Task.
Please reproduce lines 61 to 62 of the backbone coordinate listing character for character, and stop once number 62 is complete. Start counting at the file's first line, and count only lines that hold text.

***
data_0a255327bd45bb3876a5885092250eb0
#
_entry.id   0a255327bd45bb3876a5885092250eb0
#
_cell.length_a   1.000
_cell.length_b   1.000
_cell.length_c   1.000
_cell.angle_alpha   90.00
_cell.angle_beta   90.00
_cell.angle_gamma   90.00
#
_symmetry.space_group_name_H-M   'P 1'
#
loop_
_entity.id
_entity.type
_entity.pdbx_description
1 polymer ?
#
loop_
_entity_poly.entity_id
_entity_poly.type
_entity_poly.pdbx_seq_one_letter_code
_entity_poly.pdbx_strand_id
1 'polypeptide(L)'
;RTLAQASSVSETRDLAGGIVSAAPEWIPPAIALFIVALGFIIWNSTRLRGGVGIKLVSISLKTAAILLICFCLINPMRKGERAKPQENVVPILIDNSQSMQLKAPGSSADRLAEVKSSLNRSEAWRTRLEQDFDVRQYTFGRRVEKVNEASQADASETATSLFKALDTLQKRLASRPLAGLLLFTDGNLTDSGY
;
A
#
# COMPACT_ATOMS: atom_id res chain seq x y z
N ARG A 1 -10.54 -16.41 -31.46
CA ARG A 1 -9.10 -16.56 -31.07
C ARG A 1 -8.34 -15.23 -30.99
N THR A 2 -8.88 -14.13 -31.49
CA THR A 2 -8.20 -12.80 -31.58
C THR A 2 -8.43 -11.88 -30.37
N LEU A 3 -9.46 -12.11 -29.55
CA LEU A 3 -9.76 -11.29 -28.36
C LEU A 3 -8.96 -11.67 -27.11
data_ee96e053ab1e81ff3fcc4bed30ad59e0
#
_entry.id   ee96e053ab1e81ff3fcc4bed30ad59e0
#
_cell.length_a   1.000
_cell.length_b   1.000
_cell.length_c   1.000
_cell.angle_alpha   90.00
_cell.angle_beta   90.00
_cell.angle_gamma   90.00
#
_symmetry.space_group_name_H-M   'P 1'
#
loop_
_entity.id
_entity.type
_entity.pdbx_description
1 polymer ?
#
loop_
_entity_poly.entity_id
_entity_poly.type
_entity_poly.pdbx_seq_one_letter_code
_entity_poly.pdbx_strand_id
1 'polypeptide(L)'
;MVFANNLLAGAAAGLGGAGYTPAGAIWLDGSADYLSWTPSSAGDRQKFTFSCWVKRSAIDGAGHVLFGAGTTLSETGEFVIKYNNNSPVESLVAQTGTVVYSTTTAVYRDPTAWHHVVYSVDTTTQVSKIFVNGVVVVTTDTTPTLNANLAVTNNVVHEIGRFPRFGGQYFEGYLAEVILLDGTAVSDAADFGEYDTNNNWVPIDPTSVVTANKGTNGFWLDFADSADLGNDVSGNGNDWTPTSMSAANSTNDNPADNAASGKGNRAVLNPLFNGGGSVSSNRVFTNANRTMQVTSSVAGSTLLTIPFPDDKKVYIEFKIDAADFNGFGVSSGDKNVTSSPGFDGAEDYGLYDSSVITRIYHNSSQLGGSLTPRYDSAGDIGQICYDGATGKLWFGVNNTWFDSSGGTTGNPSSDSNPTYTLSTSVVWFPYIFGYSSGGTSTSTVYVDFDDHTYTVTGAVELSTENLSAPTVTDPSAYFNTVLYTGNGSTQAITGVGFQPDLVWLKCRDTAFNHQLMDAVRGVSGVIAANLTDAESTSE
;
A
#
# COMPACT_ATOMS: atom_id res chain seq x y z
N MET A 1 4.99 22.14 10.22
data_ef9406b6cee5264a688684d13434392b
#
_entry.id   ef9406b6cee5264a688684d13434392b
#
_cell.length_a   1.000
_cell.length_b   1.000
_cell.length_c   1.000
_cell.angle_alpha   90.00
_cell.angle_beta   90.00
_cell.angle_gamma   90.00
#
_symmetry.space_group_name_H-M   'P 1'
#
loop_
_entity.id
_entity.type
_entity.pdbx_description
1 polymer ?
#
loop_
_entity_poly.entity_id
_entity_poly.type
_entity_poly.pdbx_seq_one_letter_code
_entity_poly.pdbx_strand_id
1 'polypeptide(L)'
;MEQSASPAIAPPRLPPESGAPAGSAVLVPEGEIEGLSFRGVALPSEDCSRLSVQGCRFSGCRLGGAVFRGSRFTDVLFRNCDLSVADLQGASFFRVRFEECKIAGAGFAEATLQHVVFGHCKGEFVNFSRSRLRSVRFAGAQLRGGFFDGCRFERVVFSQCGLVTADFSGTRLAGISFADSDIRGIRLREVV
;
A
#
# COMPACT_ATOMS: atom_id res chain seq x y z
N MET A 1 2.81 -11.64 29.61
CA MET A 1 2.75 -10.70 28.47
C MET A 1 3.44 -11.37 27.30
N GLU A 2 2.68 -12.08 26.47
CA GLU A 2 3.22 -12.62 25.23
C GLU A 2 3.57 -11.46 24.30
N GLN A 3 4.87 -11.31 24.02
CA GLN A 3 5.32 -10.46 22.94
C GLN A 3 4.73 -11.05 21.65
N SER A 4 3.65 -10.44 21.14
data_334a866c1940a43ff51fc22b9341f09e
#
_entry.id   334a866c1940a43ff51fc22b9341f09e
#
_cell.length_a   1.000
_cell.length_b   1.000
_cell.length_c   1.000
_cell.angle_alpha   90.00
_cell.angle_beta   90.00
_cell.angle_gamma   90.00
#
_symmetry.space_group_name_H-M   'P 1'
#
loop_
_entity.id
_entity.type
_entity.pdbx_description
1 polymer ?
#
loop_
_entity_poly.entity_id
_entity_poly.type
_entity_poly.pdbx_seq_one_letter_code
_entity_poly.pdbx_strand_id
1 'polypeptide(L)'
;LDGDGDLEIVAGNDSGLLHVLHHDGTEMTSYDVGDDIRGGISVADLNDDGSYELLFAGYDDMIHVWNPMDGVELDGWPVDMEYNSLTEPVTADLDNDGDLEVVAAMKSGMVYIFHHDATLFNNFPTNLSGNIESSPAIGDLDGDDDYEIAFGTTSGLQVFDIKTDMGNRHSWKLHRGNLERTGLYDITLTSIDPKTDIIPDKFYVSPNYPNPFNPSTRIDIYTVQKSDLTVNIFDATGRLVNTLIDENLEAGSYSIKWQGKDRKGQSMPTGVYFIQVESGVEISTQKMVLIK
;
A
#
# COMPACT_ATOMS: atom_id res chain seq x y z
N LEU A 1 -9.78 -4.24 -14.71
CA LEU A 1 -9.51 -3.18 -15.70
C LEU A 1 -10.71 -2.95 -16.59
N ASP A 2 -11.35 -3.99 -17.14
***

_entity_poly.type
_entity_poly.pdbx_seq_one_letter_code